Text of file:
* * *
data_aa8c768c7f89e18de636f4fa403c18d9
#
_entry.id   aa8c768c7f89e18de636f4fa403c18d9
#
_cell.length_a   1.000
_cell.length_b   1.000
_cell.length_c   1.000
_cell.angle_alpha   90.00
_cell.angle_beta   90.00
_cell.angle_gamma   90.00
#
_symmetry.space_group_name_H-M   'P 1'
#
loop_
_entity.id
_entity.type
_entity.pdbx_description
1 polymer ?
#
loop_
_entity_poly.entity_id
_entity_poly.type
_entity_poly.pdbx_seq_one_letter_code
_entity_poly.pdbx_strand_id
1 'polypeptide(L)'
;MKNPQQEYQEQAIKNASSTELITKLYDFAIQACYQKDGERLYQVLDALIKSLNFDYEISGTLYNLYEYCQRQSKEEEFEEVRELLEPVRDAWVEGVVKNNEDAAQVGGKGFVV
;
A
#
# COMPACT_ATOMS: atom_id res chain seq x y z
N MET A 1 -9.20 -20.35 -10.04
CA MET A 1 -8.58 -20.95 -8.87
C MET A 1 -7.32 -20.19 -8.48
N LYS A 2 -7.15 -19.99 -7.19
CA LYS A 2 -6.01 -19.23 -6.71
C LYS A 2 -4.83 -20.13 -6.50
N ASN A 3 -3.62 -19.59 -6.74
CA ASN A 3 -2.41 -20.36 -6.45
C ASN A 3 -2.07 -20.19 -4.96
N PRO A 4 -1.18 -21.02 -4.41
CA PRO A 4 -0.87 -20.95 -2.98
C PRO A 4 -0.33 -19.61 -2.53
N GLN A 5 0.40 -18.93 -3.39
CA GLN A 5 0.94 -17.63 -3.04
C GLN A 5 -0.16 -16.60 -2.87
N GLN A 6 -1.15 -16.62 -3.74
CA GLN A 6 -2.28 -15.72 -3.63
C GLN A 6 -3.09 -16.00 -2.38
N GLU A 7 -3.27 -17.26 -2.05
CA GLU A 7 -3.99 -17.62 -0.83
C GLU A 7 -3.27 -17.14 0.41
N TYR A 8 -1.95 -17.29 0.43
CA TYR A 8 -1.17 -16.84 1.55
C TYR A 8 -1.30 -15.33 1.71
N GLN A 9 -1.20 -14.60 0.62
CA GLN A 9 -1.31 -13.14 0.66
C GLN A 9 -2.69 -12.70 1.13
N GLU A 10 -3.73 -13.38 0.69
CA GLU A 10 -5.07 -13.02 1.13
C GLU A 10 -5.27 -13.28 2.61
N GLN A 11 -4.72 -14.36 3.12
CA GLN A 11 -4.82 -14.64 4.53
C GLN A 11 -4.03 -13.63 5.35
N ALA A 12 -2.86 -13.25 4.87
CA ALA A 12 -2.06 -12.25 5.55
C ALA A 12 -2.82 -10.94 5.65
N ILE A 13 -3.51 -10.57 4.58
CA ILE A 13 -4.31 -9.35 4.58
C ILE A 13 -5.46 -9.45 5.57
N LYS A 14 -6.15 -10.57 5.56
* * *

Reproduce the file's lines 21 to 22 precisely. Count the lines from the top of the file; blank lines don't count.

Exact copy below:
_entity_poly.entity_id
_entity_poly.type